Operational Management Theory
Elton Mayo and F. Roethlisberger and
the Hawthorne Studies
Recent Contributors to Management
Thought, including Peter Drucker
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Taylor's Principles of
Scientific Management
1. Replacing rules of thumb with science (organized
knowledge)
2. Obtaining harmony in group action, rather than
discord
3. Achieving cooperation of human beings, rather
than chaotic individualism
4. Working for maximum output, rather than restricted
output
5. Developing all workers to the fullest extent possible
for their own and their company's highest
prosperity
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Fayol, the Father of Modern


Management Theory
Authority and responsibility. Authority is a
combination of official and personal factors.
Unity of Command. Employees should
receive orders from one superior only.
Scalar Chain. A "chain of superiors" from the
highest to the lowest ranks should be
shortcircuited when to follow it scrupulously
would be detrimental.
Esprit de Corps. This is the principle that "in
union there is strength.
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Elton Mayo and F. Roethlisberger and


the Hawthorne Studies.
In general, the improvement in productivity
was due to such social factors as morale,
satisfactory interrelationships between
members of a work group (a "sense of
belonging"), and effective managementa
kind of managing that would understand
human behavior, especially group behavior,
and serve it through such interpersonal skills
as motivating, counseling, leading, and
communicating.
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Recent Contributors to Management


Thought

Peter F. Drucker
Keith Davis
W. Edwards Deming
Joseph M. Juran
Laurence Peter
William Ouchi
Thomas Peters and Robert Waterman

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Patterns of Management Analysis: A


Management Theory Jungle?
1.
2.
3.
4.

The empirical, or case, approach


The managerial roles approach
The contingency, or situational, approach
The mathematical, or "management
science," approach
5. The decision theory approach
6. The reengineering approach
7. The systems approach
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Patterns of Management Analysis


cont.
8.
9.
10.
11.
12.
13.
14.

The sociotechnical systems approach


The cooperative social systems approach
The group behavior approach
The interpersonal behavior approach
McKinsey's 7S framework
The total quality management approach
The management process, or operational,
approach

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Fig. 1-4 The Management Process, or


Operational Approach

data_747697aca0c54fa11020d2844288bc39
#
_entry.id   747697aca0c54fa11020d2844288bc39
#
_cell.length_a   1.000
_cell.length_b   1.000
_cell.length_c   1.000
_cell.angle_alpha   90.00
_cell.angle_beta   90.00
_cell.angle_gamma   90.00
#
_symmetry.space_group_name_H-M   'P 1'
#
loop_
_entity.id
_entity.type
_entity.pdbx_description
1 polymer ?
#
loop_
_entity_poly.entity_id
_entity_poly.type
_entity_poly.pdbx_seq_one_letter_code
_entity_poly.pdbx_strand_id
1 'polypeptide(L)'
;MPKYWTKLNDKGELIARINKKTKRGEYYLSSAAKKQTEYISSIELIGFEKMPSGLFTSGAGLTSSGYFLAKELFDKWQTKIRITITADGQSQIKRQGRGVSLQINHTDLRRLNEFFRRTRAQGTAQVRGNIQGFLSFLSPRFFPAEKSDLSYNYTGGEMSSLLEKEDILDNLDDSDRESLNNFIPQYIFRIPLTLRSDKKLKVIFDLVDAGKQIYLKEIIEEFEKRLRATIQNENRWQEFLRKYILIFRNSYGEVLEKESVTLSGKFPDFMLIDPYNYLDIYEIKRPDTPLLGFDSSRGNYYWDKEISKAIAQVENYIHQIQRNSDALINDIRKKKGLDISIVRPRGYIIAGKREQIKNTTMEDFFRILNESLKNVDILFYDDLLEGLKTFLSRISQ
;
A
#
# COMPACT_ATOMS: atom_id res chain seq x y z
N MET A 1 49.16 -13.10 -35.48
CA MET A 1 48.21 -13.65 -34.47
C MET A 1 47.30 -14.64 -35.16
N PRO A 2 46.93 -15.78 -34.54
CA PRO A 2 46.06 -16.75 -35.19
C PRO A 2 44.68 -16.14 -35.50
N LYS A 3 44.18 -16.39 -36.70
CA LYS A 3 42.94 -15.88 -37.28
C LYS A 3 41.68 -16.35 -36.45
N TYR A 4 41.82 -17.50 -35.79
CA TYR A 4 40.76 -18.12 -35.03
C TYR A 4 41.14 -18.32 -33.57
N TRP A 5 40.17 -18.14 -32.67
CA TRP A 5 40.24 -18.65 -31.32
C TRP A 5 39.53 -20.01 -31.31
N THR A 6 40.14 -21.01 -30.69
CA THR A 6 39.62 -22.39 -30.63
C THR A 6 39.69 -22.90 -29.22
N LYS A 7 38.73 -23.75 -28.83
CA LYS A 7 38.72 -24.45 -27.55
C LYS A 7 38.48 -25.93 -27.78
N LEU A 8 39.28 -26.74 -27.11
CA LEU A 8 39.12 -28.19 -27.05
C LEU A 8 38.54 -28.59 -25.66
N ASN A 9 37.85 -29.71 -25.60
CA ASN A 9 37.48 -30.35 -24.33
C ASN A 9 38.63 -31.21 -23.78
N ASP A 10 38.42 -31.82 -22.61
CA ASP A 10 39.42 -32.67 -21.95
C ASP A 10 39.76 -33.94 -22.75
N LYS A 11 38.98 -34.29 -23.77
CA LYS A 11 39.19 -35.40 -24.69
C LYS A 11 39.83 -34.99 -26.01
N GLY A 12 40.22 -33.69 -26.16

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The Management Process, or


Operational, Approach

This approach draws together the


pertinent knowledge of management by
relating it to the managerial jobwhat
managers do.
It tries to integrate the concepts,
principles, and techniques that underlie
the task of managing.
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Fig. 1-5 A Basic Input-Output Model

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The Five Managerial Functions

Planning
Organizing
Staffing
Leading
Controlling

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Definition of Planning

Selecting missions and objectives and


the actions to achieve them, which
requires decision making.

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Definition of Organizing

Organizing involves establishing an


intentional structure of roles for people
to fill in an organization.

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Definition of Staffing

Staffing involves filling, and keeping


filled, the positions in the organization
structure.

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Definition of Leading

Leading is influencing people so that


they will contribute to organization and
group goals.

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Definition of Controlling

Controlling is measuring and correcting


individual and organizational
performance to ensure that events
conform to plans

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KEY IDEAS AND CONCEPTS FOR REVIEW

Management
Managerial functions
Managerial skills in the
organizational hierarchy
The goal of all managers
Characteristics of excellent and
most admired companies
Three major trends: Advances
in technology, globalization, and
entrepreneurship
Productivity, effectiveness, and
efficiency
Managing: science or art?
Major contributors to
management thought

2008 Weihrich and Cannice

Contributors to scientific
management
Fayols operational
management theory
Mayo and Roethlisberger
Recent contributors to
management thought
Management theory jungle
Managerial roles approach
Management process, or
operational, approach
Systems approach to the
management process
Five managerial functions